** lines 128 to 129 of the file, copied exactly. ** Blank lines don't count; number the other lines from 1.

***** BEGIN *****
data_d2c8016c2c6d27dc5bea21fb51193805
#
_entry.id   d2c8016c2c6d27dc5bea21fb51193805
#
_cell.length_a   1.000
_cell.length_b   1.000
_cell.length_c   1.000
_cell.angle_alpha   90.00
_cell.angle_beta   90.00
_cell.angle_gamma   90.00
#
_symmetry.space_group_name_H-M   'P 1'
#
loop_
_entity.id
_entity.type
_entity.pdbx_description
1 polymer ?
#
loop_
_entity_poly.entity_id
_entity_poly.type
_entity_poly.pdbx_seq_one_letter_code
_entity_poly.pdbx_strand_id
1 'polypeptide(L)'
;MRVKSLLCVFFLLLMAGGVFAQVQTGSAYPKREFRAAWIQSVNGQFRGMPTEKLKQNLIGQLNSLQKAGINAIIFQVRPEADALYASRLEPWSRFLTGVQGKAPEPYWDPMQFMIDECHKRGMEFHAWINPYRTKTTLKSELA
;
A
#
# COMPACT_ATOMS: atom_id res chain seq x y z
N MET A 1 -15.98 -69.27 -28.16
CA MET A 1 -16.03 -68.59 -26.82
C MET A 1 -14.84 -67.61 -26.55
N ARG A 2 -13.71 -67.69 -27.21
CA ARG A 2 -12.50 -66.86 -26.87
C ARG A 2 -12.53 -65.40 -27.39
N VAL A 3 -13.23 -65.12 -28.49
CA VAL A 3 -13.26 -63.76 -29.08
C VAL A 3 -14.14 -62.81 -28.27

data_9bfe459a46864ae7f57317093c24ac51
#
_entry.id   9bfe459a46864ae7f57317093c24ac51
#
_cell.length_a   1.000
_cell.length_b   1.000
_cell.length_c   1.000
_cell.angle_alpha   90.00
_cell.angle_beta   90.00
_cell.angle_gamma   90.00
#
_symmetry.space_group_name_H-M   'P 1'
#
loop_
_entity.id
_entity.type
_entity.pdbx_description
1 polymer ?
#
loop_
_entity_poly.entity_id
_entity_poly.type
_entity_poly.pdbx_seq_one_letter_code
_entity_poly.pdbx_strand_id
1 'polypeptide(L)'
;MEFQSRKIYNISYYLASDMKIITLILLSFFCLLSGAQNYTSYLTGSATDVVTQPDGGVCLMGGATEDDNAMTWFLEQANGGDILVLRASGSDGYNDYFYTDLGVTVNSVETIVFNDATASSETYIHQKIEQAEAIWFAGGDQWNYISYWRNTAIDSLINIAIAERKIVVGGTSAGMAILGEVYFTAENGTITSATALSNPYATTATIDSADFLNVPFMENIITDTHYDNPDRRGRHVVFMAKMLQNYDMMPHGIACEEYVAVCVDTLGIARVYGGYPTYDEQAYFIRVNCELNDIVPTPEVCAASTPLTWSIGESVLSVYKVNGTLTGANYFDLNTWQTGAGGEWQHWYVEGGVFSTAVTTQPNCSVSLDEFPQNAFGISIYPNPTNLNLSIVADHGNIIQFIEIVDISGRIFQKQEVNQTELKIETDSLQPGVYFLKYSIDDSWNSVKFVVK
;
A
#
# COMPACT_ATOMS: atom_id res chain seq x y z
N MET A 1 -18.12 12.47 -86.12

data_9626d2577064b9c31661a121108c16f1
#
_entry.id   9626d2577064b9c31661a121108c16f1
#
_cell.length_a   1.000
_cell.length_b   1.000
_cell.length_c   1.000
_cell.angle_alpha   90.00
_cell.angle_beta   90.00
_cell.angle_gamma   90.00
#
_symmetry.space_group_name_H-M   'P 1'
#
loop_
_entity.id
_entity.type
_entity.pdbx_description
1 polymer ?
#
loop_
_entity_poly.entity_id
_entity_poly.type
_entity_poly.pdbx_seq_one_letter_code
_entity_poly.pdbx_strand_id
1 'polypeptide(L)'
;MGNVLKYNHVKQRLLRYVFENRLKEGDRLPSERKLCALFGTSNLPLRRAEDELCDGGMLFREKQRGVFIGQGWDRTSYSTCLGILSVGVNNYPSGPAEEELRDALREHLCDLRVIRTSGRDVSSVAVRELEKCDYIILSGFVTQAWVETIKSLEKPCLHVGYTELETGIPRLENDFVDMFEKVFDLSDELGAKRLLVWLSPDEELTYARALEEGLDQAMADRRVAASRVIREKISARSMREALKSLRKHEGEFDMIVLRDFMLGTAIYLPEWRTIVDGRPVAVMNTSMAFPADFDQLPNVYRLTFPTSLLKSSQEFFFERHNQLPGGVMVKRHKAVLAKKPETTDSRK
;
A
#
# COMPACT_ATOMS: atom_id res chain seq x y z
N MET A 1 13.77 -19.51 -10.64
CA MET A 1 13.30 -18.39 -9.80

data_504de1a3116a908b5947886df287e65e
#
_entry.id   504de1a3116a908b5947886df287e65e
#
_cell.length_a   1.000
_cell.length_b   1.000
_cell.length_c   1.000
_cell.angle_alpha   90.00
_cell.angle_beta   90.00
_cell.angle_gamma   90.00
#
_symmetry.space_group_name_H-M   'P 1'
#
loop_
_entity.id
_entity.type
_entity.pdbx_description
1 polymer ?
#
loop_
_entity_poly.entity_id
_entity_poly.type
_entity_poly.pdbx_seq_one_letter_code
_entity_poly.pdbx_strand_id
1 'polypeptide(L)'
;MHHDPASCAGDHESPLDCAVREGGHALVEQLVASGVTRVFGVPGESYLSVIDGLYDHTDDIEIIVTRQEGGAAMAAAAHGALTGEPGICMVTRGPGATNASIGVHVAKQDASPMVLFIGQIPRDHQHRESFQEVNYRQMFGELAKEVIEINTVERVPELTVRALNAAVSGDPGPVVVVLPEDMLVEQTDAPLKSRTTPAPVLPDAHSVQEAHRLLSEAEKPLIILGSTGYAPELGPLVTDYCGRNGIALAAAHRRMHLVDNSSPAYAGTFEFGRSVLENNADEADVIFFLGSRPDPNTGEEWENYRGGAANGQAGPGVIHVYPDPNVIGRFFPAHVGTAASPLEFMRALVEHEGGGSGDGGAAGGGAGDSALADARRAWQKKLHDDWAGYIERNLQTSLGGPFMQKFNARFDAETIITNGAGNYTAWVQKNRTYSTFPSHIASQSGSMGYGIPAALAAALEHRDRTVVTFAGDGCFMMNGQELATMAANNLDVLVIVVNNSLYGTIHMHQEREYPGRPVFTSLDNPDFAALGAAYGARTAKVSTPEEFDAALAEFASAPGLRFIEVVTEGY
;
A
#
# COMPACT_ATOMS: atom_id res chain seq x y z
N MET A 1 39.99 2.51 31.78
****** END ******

;MHHDPASCAGDHESPLDCAVREGGHALVEQLVASGVTRVFGVPGESYLSVIDGLYDHTDDIEIIVTRQEGGAAMAAAAHGALTGEPGICMVTRGPGATNASIGVHVAKQDASPMVLFIGQIPRDHQHRESFQEVNYRQMFGELAKEVIEINTVERVPELTVRALNAAVSGDPGPVVVVLPEDMLVEQTDAPLKSRTTPAPVLPDAHSVQEAHRLLSEAEKPLIILGSTGYAPELGPLVTDYCGRNGIALAAAHRRMHLVDNSSPAYAGTFEFGRSVLENNADEADVIFFLGSRPDPNTGEEWENYRGGAANGQAGPGVIHVYPDPNVIGRFFPAHVGTAASPLEFMRALVEHEGGGSGDGGAAGGGAGDSALADARRAWQKKLHDDWAGYIERNLQTSLGGPFMQKFNARFDAETIITNGAGNYTAWVQKNRTYSTFPSHIASQSGSMGYGIPAALAAALEHRDRTVVTFAGDGCFMMNGQELATMAANNLDVLVIVVNNSLYGTIHMHQEREYPGRPVFTSLDNPDFAALGAAYGARTAKVSTPEEFDAALAEFASAPGLRFIEVVTEGY
;